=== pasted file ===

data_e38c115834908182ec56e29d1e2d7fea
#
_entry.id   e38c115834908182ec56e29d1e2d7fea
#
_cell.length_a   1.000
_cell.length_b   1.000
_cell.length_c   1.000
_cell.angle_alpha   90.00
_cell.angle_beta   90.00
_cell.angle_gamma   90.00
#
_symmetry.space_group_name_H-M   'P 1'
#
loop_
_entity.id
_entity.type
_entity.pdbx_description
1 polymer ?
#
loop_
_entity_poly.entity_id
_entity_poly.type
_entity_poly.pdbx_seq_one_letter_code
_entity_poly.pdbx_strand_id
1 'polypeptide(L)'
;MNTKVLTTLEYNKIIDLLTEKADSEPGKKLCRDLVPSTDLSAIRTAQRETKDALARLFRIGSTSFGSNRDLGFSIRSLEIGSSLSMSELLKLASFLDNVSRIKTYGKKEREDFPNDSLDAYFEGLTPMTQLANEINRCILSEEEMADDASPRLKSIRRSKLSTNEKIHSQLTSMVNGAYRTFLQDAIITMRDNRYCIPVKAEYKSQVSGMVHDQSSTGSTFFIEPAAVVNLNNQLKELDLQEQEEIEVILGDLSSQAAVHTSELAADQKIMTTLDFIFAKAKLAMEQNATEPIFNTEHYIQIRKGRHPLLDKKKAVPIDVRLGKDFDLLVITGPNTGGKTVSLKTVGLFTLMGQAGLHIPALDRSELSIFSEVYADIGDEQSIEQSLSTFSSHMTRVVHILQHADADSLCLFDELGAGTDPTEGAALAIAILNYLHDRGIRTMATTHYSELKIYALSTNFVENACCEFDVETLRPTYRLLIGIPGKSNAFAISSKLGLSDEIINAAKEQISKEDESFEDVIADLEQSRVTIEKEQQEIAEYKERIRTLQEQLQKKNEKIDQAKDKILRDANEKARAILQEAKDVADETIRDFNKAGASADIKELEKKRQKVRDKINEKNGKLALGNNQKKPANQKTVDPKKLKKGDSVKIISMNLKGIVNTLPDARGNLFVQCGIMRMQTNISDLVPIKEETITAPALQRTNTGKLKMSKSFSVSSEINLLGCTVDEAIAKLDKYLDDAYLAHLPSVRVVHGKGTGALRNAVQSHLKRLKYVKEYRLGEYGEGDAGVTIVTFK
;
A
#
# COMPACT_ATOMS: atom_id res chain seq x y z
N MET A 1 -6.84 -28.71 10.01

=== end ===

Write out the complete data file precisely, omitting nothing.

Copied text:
data_e38c115834908182ec56e29d1e2d7fea
#
_entry.id   e38c115834908182ec56e29d1e2d7fea
#
_cell.length_a   1.000
_cell.length_b   1.000
_cell.length_c   1.000
_cell.angle_alpha   90.00
_cell.angle_beta   90.00
_cell.angle_gamma   90.00
#
_symmetry.space_group_name_H-M   'P 1'
#
loop_
_entity.id
_entity.type
_entity.pdbx_description
1 polymer ?
#
loop_
_entity_poly.entity_id
_entity_poly.type
_entity_poly.pdbx_seq_one_letter_code
_entity_poly.pdbx_strand_id
1 'polypeptide(L)'
;MNTKVLTTLEYNKIIDLLTEKADSEPGKKLCRDLVPSTDLSAIRTAQRETKDALARLFRIGSTSFGSNRDLGFSIRSLEIGSSLSMSELLKLASFLDNVSRIKTYGKKEREDFPNDSLDAYFEGLTPMTQLANEINRCILSEEEMADDASPRLKSIRRSKLSTNEKIHSQLTSMVNGAYRTFLQDAIITMRDNRYCIPVKAEYKSQVSGMVHDQSSTGSTFFIEPAAVVNLNNQLKELDLQEQEEIEVILGDLSSQAAVHTSELAADQKIMTTLDFIFAKAKLAMEQNATEPIFNTEHYIQIRKGRHPLLDKKKAVPIDVRLGKDFDLLVITGPNTGGKTVSLKTVGLFTLMGQAGLHIPALDRSELSIFSEVYADIGDEQSIEQSLSTFSSHMTRVVHILQHADADSLCLFDELGAGTDPTEGAALAIAILNYLHDRGIRTMATTHYSELKIYALSTNFVENACCEFDVETLRPTYRLLIGIPGKSNAFAISSKLGLSDEIINAAKEQISKEDESFEDVIADLEQSRVTIEKEQQEIAEYKERIRTLQEQLQKKNEKIDQAKDKILRDANEKARAILQEAKDVADETIRDFNKAGASADIKELEKKRQKVRDKINEKNGKLALGNNQKKPANQKTVDPKKLKKGDSVKIISMNLKGIVNTLPDARGNLFVQCGIMRMQTNISDLVPIKEETITAPALQRTNTGKLKMSKSFSVSSEINLLGCTVDEAIAKLDKYLDDAYLAHLPSVRVVHGKGTGALRNAVQSHLKRLKYVKEYRLGEYGEGDAGVTIVTFK
;
A
#
# COMPACT_ATOMS: atom_id res chain seq x y z
N MET A 1 -6.84 -28.71 10.01